What will be missing? Sadly neither of us kept a detailed diary that we can fall back on to fill in the gaps so our thoughts and musings at the time. Many we met travelling were recording their travels to write a book later,  I am not sure how many ever did. What will also be missing are the names of many wonderful people that we met, which is a pity. I did find a small notebook in which I kept diary notes for the first month of our journey.  A review of my simplistic scribblings confirmed the theory that I had limited literary skills at that time. Anne keeps saying that I have improved immensely since then.

What memories will we dredge up as we go through this process? We have no idea, but this will be an interesting challenge, given what I, Anthony, when asked to remember my childhood, would only fill a couple of A4 pages. How does someone write their memoirs and produce a book?!  

The result we hope will a permanent record of our first and somewhat naive, long term travel adventure. Some of you will actually feature in this journey, a bit like an Alfred Hitchcock film where the director appears in a walk-on role early on in the story.  

Drawing on the structure of the Star Wars movie series, we have numbered the last two RTW trips, Episodes 1 and 2, and so we will title this one “Episode 0 : In the beginning”.

We appreciate our patient followers’ forbearance. So here goes……

– Anne & Anthony

Looking Forward / Looking Back

My dusty Linkedin profile proclaims my occupation, somewhat optimistically, as “Adventure Motorcyclist”. When I reflect on our single motorcycle adventure last year, all of three days through the Bunya Mountains in July, it makes me think I can expect a call from the government regulators for creating a false or misleading impression.

The last twelve months have seen unprecedented changes and challenges to all our lives. Employment terminated, families separated and loved ones lost as the world and the frontline health workers battle with the COVID-19 virus. International travel from Australia for most of us has been banned for the foreseeable future, even Australian interstate travel is risky with sudden interstate border closures having the potential to strand us and the motorbikes at any time, like Western Australia’s five day lockdown from 6pm today only just announced, after a straight 9 months without a single Covid case, a perfect example.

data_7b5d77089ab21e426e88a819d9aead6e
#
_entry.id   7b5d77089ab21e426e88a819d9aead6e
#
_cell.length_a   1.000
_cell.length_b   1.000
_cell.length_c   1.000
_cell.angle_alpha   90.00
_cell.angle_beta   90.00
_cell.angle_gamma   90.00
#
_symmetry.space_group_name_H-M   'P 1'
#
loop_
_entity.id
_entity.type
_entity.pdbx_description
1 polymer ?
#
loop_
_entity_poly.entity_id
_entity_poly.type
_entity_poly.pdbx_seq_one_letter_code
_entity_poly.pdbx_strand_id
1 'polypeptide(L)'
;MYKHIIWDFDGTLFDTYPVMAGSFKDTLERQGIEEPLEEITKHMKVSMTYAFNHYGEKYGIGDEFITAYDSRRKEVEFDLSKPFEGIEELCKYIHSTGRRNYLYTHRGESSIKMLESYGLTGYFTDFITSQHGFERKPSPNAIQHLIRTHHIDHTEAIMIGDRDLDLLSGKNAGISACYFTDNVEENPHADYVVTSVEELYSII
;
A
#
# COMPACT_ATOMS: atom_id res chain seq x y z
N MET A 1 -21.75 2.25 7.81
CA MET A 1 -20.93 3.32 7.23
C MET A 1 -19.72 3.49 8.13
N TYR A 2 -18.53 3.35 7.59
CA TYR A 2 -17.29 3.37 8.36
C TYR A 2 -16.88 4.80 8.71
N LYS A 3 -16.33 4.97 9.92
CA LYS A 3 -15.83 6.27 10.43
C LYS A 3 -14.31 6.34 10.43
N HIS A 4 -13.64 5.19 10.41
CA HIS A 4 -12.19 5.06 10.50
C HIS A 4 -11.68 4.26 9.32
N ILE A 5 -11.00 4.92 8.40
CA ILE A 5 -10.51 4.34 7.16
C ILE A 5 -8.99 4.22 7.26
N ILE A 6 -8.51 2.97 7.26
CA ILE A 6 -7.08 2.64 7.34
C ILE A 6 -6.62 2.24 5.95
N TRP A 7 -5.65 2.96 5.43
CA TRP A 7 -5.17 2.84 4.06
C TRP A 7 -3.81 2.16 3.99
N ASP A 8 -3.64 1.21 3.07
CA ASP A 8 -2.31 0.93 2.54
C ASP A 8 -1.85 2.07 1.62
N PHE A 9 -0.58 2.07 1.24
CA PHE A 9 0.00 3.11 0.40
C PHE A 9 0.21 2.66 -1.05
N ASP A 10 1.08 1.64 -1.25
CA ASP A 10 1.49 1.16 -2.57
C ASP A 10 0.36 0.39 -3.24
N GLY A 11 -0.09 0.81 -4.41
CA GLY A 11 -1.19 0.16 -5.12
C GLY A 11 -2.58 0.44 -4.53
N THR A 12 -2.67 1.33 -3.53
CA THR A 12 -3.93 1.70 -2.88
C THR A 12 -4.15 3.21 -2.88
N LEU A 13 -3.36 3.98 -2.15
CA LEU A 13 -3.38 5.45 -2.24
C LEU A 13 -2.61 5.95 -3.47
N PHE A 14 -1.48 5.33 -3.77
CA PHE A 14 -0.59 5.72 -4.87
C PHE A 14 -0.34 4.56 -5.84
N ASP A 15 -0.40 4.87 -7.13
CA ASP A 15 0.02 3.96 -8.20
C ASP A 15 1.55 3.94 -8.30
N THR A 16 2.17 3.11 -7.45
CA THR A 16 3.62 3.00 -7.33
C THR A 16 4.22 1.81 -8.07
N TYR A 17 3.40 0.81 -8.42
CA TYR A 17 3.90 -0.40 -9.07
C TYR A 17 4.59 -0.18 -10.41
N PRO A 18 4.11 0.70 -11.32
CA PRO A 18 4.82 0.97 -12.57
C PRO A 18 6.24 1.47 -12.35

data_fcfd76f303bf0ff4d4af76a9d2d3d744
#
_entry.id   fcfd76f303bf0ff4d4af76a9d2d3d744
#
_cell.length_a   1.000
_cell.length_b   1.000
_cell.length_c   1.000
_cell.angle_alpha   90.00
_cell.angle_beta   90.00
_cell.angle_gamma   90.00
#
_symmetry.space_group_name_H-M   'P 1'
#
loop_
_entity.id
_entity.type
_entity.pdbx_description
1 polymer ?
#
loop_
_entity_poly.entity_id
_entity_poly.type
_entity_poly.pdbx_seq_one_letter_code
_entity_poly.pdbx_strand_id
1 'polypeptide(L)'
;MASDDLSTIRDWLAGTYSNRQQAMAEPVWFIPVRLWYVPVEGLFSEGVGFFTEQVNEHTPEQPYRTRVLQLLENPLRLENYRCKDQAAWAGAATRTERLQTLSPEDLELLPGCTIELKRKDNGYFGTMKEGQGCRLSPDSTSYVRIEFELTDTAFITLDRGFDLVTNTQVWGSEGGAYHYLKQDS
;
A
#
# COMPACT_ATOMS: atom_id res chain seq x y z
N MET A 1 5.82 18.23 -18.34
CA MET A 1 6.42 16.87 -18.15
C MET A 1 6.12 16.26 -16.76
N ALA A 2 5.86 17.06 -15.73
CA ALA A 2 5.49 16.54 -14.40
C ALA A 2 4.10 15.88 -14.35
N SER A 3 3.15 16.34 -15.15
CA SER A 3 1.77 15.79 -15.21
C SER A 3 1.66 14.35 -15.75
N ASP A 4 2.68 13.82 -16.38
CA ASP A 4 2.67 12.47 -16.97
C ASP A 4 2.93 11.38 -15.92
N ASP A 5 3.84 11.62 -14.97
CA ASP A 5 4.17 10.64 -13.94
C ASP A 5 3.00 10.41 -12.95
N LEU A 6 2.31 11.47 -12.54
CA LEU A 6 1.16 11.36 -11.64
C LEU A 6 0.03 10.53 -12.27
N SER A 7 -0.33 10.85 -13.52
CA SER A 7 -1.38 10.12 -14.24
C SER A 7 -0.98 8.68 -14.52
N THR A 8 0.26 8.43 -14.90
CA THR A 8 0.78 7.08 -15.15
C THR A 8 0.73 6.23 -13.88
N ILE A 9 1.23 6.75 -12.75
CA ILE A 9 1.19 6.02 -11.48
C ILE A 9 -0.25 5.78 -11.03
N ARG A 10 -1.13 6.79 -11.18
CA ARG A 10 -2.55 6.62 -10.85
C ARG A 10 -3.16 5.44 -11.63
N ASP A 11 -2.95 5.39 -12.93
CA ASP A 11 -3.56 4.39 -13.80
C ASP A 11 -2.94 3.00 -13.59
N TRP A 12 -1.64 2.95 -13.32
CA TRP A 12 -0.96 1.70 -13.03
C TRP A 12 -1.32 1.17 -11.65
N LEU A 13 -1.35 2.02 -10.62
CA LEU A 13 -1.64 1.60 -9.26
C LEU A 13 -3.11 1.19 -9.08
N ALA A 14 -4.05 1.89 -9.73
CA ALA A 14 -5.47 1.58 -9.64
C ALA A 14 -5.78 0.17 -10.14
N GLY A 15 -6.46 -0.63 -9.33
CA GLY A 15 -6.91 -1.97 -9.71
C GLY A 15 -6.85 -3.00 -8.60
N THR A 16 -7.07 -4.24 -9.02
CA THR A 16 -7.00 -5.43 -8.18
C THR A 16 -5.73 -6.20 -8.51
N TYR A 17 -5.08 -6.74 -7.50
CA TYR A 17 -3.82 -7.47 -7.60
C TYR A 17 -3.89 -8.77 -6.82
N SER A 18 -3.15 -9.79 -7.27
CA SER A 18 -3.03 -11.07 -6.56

With the start of the rollout of vaccines across the globe, hope is that country borders will start to open up to travel, but realistically, this will not be until late 2021 and probably more likely 2022 so a steady stream of blog entries to keep those lounging on the couch happy will not eventuate. So, looking forward, we do not have a practical adventure in mind at present, but to fill in the time for the couch dwellers, perhaps we need to look back in time. A long way back… Interested?  Any thoughts on how far back we’re going?

– Anthony

Reconnection – on the road to recovery.

Anne has said that my medical episodes come in twos, heart, ankle etc so that the second detached retina operation will be the last.  The power of positive thinking which Anne has always been good for.  Two weeks after the surgery is my first followup and I have a long list of questions, mostly around understanding the recovery process. 

This must be a question that many people ask after surgery.  Is the level of pain, discomfort, weeping etc within acceptable bounds? You do not want to be a hypochondriac but conversely neither do you want to miss something important.  I was provided a checklist of issues to look out for, but what about other symptoms not on the list?

I am very pleased and relieved, as we both are, to report that the recovery is progressing in a timely fashion and all that I am experiencing is normal. While I still have to undergo surgery next year to remove the silicone oil which has some risks of further retinal detachment, we are on track and will be back for a further follow up in early December to look at my other eye.

I thought that those of you who have been brave enough to see the graphic photos from my operating team might be interested to see, some non surgical photos of the retina pre and post surgery to round out your ophthalmic education.

My retina, detached from the back of the eye.
The bottom of this image shows the retina reattached.

Finally I would like to say a big thank you to all of you who have sent messages, prayed and otherwise wished me well, both via the blog and Anne on Facebook, through this eventful journey. 

– Anthony

Detached again – the Sequel

Since receiving many positive comments about the blog entry “Detached in Rockhampton”, I have been concerned about how to keep that level of excitement and interest in the blog given the lack of travel opportunities. So I have done what film producers do when bereft of ideas, create a sequel.